The purpose was to investigate the influence of ongoing pain from an inflammatory nociceptive pain with two different disease durations on somatosensory functions and the effect of heterotopic noxious conditioning stimulation (HNCS) on 'diffuse noxious inhibitory controls' (DNIC) related mechanisms. Eleven patients with rheumatoid arthritis of a short duration (<1 year) (RA1), and 10 patients with rheumatoid arthritis of longer duration (>5 years) (RA5) as well as 21 age- and sex-matched healthy controls participated. Pressure pain sensitivity, low threshold mechanoreceptive function and thermal sensitivity, including thermal pain, were assessed over a painful and inflamed joint as well as in a pain-free area, i.e. the right thigh before HNCS (cold-pressor test) and repeated at the thigh only during and following HNCS. In RA1 and RA5 allodynia to pressure was seen over the joint (p<0.02 and p<0.001 respectively) in conjunction with hypoaesthesia to light touch (p<0.02) and hyperaesthesia to innocuous cold (p<0.05) in RA5. At the thigh, allodynia to pressure was found in RA5 (p<0.002). During HNCS, the sensitivity to pressure pain decreased in patients and controls alike (p<0.001). In conclusion, over an inflamed joint allodynia to pressure was found in both RA groups, with additional sensory abnormalities in RA5. In a non-painful area, allodynia to pressure was found in RA5, suggesting altered central processing of somatosensory functions in RA5 patients. The response to HNCS was similar in both RA groups and controls, indicating preserved function of DNIC-related mechanisms.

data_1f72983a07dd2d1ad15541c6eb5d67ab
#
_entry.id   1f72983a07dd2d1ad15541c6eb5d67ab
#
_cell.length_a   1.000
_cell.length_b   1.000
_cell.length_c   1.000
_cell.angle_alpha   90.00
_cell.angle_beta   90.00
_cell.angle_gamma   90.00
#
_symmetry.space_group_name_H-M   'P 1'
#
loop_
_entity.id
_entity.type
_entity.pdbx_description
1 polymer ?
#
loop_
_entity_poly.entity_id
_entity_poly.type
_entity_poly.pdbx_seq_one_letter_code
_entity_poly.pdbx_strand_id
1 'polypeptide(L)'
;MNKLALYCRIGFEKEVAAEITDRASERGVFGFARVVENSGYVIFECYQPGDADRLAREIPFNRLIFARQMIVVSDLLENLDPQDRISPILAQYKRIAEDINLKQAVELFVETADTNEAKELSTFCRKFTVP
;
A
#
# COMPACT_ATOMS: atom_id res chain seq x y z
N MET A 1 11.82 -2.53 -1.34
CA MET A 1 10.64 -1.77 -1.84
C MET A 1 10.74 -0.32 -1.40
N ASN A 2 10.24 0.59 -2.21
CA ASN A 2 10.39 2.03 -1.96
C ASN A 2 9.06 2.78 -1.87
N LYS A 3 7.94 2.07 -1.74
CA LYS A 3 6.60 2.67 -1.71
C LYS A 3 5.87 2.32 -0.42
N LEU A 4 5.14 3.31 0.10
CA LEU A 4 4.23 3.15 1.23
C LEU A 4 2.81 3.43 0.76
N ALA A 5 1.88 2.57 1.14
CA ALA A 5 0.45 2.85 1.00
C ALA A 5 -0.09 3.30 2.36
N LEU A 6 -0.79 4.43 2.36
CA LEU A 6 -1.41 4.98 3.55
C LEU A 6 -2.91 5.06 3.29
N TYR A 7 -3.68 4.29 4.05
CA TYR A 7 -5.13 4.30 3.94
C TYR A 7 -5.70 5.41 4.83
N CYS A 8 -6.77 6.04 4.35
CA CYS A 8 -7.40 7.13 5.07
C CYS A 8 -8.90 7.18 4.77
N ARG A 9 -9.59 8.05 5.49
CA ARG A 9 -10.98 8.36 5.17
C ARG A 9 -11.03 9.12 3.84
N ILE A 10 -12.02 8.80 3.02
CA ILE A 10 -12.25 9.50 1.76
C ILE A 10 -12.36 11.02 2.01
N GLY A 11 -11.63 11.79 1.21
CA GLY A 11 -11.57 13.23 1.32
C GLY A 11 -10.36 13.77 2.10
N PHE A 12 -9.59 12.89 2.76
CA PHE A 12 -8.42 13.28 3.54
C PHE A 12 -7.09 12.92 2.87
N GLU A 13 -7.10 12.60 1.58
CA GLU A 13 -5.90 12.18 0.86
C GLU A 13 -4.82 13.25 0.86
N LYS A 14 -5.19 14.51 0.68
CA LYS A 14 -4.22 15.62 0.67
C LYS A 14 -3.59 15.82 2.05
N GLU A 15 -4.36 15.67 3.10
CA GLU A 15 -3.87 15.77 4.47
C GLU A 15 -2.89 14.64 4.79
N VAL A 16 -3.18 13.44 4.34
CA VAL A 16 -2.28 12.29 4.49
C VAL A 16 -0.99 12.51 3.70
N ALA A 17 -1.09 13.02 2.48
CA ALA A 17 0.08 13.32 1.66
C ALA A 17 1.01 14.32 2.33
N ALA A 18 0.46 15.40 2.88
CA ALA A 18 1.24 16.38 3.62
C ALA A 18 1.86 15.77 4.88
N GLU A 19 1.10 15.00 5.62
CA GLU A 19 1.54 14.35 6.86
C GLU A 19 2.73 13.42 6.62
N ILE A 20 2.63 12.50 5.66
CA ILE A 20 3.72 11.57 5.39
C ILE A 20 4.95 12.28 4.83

Copyright 2002 European Federation of Chapters of the International Association for the Study of Pain.